Memes and Truth

“Meme formats — from this week’s American Chopper dialectic model to the ‘Exploding Brain’, ‘Distracted Boyfriend’ and ‘Tag Yourself’ templates — are by their very nature iterative and quotable. That is how the meme functions, through reference to the original context and the memes that have gone before, coupled with creative remixing to speak to a particular audience or topic or moment. Each new instance of a meme is thereby automatically familiar and recognisable. The format carries a meta-message to the audience: “This is familiar, not weird.” And the audience is pre-prepared to know how to react to this: you like, you “haha” emoji, and you tag your friends in the comments.

The format acts as a kind of Trojan Horse, then, for sharing difficult feelings — because the format pre-primes the audience to respond in a hospitable mode. There isn’t that moment of feeling stuck about how to respond to your friend’s big emotional disclosure, because she hasn’t made the big statement quite directly, but through irony and cultural quotation — distanced through memes typically using stock photography (as Leigh Alexander notes) rather than anything as gauche as a picture of oneself. This enables you the viewer to sidestep the full intensity of it in your response, should you choose (but still, crucially, to respond). And also to DM your friend and ask, “Hey, are you alright?” and cut to the realtalk should you so choose, too.

So a space is created, to talk about being stressed and overwhelmed and unsure of the meaning of anything we do — a space which is, I believe, more open than it has been in the past. As the mod of UC Berkeley Memes for Edgy Teens says, this “gets the conversation going, as I don’t think it would have even started without it.”

And this is how memes help people speak truths.”



Voodoo Cognitive Ability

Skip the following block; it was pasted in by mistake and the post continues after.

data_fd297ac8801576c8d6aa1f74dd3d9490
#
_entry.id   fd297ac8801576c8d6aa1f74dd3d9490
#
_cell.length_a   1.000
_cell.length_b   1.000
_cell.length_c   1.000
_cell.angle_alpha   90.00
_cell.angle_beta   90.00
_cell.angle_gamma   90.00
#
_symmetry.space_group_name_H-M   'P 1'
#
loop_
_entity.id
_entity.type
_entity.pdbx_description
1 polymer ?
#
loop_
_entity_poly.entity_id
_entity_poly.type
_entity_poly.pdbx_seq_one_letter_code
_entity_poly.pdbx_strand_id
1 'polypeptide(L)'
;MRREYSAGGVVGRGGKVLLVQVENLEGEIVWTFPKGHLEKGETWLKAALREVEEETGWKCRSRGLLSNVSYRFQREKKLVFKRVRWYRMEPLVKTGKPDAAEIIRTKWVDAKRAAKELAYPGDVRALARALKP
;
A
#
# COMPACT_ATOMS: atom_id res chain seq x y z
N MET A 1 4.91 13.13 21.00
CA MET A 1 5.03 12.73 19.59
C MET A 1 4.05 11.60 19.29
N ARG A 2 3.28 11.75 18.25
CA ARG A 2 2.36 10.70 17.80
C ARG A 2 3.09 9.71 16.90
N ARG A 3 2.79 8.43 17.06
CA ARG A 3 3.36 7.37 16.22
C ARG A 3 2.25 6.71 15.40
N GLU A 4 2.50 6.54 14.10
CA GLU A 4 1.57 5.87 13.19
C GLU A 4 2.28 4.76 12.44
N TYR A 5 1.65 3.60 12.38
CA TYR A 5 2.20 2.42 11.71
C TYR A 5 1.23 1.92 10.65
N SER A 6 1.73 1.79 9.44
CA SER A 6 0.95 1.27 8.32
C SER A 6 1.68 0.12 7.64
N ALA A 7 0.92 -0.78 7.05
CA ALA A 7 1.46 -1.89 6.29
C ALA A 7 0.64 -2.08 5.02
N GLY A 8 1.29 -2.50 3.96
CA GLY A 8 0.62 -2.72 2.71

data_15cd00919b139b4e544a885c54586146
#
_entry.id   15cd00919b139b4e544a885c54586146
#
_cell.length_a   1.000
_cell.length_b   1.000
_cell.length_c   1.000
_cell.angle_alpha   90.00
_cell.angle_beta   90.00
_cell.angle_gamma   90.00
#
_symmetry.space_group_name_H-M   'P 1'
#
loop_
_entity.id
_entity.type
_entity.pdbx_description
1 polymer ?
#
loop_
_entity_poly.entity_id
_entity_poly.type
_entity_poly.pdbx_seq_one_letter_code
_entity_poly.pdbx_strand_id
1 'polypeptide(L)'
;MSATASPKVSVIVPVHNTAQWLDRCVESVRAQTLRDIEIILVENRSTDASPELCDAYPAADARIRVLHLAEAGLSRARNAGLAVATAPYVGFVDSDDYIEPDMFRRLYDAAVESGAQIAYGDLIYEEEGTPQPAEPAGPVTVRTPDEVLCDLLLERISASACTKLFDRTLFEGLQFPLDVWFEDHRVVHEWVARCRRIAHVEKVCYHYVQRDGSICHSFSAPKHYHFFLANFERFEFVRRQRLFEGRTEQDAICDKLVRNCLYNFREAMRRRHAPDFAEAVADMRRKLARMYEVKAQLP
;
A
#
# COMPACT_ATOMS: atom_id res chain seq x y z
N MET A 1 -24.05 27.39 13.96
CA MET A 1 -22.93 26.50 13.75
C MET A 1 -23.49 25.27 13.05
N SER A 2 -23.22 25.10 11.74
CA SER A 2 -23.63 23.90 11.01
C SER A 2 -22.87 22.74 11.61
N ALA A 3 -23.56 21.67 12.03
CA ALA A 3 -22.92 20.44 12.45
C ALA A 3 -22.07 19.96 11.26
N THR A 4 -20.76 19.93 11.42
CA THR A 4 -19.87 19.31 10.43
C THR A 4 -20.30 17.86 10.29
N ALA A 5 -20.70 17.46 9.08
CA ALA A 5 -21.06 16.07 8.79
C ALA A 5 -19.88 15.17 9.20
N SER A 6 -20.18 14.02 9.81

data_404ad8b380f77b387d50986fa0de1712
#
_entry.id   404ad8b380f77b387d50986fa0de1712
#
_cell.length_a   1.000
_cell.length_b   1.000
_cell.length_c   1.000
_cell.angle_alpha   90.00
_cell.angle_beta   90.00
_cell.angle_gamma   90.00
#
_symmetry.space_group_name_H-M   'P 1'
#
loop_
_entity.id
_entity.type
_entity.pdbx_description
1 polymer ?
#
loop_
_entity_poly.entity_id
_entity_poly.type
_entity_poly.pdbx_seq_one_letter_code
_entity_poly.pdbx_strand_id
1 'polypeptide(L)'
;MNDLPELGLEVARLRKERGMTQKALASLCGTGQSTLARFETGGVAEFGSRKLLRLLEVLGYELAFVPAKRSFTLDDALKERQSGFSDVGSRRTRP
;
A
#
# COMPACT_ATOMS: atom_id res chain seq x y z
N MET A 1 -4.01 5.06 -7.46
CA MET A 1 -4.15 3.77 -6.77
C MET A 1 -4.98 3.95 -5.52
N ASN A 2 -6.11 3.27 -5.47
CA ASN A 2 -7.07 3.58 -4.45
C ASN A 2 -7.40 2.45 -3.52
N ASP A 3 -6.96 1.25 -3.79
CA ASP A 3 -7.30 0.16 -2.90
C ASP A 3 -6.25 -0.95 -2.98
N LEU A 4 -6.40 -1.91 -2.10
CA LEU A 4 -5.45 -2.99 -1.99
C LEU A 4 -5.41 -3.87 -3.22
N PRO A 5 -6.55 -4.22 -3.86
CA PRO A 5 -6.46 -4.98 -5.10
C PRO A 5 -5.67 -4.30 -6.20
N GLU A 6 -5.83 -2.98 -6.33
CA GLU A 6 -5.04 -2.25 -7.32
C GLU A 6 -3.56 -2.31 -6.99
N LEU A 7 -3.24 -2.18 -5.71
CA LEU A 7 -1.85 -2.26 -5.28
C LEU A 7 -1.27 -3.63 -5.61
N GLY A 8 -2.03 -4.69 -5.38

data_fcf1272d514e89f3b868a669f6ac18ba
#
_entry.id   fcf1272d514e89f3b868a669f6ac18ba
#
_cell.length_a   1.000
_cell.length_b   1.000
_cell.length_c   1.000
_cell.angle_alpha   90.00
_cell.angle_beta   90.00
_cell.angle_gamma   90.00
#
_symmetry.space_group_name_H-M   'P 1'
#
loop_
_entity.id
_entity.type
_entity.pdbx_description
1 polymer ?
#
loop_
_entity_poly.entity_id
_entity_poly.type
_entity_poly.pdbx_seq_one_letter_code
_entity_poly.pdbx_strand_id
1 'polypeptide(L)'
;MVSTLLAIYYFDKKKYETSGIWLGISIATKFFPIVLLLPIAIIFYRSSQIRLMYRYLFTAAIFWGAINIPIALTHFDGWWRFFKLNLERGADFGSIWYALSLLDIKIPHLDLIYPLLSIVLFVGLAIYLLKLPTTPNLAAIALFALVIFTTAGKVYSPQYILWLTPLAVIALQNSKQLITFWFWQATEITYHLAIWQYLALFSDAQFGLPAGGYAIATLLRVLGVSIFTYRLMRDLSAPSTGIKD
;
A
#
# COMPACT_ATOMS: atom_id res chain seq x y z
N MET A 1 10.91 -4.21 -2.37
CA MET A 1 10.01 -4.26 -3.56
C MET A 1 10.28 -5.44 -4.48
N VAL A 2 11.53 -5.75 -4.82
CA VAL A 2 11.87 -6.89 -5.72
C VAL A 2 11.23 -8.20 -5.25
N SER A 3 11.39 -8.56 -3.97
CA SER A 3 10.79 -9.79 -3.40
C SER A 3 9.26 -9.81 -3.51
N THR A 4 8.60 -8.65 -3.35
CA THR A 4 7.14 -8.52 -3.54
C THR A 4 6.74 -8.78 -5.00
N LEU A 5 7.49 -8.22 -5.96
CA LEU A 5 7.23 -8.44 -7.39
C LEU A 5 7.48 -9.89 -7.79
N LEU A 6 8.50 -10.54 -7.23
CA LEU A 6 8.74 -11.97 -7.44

“Much of the class hatred in America stems from the suspicions of the intelligentsia that plumbers and mechanics are using their voodoo cognitive ability of staring at 3-D physical objects and somehow understanding why they are broken to overcharge them for repairs. Thus it’s only fair, America’s white-collar managers assume, that they export factory jobs to lower-paid China so that they can afford to throw manufactured junk away when it breaks and buy new junk rather than have to subject themselves to the humiliation of admitting to educationally inferior American repairmen that they don’t understand what is wrong with their own gizmos.”


Do Things That Don’t Scale

“The need to do something unscalably laborious to get started is so nearly universal that it might be a good idea to stop thinking of startup ideas as scalars. Instead we should try thinking of them as pairs of what you’re going to build, plus the unscalable thing(s) you’re going to do initially to get the company going.

It could be interesting to start viewing startup ideas this way, because now that there are two components you can try to be imaginative about the second as well as the first. But in most cases the second component will be what it usually is—recruit users manually and give them an overwhelmingly good experience—and the main benefit of treating startups as vectors will be to remind founders they need to work hard in two dimensions. [12]

In the best case, both components of the vector contribute to your company’s DNA: the unscalable things you have to do to get started are not merely a necessary evil, but change the company permanently for the better. If you have to be aggressive about user acquisition when you’re small, you’ll probably still be aggressive when you’re big. If you have to manufacture your own hardware, or use your software on users’s behalf, you’ll learn things you couldn’t have learned otherwise. And most importantly, if you have to work hard to delight users when you only have a handful of them, you’ll keep doing it when you have a lot.”